CMS had expanded these temporary loan programs to ensure providers and suppliers had the resources needed to combat the beginning stages of the 2019 Novel Coronavirus (COVID-19). Funding will continue to be available to hospitals and other healthcare providers on the front lines of the coronavirus response primarily from the Provider Relief Fund. The Accelerated and Advance Payment (AAP) Programs are typically used to give providers emergency funding and address cash flow issues for providers and suppliers when there is disruption in claims submission or claims processing, including during a public health emergency or Presidentially-declared disaster.
Since expanding the AAP programs on March 28, 2020, CMS approved over 21,000 applications totaling $59.6 billion in payments to Part A providers, which includes hospitals. For Part B suppliers, including doctors, non-physician practitioners and durable medical equipment suppliers, CMS approved almost 24,000 applications advancing $40.4 billion in payments. The AAP programs are not a grant, and providers and suppliers are typically required to pay back the funding within one year, or less, depending on provider or supplier type. Beginning today, CMS will not be accepting any new applications for the Advance Payment Program, and CMS will be reevaluating all pending and new applications for Accelerated Payments in light of historical direct payments made available through the Department of Health & Human Services’ (HHS) Provider Relief Fund.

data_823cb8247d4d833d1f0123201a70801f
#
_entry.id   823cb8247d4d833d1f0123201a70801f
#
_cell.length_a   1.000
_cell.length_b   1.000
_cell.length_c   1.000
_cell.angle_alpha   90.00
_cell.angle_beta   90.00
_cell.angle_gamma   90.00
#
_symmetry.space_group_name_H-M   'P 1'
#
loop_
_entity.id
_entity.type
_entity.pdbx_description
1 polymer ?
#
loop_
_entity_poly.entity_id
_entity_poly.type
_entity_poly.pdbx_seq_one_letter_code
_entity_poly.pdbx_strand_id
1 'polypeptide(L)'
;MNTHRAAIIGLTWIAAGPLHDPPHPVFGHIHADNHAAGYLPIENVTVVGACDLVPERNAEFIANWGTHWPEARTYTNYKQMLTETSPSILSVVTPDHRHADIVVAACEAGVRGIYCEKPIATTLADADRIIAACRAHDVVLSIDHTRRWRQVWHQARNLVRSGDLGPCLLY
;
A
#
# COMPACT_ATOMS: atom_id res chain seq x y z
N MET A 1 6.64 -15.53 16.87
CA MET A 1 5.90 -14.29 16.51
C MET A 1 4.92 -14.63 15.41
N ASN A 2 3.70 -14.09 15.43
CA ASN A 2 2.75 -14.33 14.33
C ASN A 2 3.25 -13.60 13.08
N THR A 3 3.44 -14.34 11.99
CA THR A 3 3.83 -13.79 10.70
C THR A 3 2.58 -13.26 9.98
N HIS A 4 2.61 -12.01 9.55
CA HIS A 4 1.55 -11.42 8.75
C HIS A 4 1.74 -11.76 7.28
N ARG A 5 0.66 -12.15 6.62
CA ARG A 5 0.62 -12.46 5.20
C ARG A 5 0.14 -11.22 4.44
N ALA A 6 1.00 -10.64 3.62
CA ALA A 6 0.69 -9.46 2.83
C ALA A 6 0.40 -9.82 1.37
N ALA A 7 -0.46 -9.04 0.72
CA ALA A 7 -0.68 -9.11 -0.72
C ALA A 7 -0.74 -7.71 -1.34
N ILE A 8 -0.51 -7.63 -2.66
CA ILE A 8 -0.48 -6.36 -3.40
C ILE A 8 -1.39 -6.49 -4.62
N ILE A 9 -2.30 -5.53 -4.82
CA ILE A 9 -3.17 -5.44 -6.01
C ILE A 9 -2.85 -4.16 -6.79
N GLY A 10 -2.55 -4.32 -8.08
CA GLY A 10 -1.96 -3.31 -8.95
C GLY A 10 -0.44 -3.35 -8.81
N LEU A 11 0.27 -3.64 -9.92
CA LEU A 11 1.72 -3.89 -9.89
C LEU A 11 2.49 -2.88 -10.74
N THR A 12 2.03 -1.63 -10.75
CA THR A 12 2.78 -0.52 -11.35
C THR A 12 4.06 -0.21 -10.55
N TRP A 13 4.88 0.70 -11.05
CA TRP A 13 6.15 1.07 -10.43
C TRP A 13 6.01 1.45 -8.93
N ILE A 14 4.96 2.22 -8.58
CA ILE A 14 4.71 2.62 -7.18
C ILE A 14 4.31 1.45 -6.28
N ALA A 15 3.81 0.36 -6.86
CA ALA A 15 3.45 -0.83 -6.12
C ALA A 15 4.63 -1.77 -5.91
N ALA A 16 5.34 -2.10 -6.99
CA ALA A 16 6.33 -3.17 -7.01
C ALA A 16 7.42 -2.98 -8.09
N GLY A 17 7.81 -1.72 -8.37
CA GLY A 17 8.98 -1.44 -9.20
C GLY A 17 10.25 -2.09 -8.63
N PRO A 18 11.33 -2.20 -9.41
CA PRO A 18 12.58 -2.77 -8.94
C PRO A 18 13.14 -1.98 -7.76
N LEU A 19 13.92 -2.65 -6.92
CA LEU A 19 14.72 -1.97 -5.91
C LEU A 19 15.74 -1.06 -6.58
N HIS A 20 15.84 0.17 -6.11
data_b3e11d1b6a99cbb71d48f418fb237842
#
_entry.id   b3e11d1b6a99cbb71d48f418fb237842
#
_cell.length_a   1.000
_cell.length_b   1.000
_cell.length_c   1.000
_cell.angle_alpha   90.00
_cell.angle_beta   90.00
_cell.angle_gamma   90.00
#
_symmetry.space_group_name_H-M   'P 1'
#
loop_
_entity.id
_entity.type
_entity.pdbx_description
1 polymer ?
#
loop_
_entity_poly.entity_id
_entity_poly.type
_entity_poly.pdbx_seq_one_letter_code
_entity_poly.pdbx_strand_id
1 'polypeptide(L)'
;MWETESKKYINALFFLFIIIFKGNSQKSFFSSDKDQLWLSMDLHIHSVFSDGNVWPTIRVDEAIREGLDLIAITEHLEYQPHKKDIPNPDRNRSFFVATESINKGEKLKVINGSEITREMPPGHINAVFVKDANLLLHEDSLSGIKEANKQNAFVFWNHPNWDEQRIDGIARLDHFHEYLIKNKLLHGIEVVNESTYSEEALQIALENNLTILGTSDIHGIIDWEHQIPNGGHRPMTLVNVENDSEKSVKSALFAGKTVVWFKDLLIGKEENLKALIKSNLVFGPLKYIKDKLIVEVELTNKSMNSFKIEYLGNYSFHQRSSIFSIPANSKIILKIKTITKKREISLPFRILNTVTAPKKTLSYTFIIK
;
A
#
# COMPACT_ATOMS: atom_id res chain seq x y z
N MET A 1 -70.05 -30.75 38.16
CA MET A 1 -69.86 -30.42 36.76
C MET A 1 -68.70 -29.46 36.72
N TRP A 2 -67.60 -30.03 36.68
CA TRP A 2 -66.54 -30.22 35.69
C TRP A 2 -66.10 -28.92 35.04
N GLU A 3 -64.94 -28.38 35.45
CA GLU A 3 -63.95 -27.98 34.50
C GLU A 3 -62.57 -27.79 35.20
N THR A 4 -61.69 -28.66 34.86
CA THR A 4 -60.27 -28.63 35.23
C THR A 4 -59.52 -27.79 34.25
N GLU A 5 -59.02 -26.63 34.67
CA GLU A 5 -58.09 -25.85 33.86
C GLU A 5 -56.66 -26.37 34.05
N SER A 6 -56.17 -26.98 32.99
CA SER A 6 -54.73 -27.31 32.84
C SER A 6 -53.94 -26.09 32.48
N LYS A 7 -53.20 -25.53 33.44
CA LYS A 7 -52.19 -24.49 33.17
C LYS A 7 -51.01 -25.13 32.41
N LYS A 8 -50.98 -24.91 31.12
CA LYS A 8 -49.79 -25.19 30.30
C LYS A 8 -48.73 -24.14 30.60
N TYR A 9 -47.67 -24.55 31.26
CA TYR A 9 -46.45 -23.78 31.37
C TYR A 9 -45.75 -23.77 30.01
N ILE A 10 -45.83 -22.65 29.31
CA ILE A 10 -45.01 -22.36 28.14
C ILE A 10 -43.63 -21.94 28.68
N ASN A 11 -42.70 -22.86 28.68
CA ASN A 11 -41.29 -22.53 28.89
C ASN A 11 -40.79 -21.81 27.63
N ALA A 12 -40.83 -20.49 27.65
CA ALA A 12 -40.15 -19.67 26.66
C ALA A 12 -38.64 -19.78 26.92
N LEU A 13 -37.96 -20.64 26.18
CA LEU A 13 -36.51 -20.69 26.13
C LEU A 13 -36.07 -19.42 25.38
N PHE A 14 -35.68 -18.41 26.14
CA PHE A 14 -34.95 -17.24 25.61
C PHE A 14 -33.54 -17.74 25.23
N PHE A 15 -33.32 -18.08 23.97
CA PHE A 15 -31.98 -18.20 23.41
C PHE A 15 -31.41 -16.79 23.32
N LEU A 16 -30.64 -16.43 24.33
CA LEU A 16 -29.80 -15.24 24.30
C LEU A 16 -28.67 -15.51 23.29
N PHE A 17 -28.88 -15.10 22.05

Significant additional funding will continue to be available to hospitals and other healthcare providers through other programs. Congress appropriated $100 billion in the Coronavirus Aid, Relief, and Economic Security (CARES) Act (PL 116-136) and $75 billion through the Paycheck Protection Program and Health Care Enhancement Act (PL 116-139) for healthcare providers. HHS is distributing this money through the Provider Relief Fund, and these payments do not need to be repaid.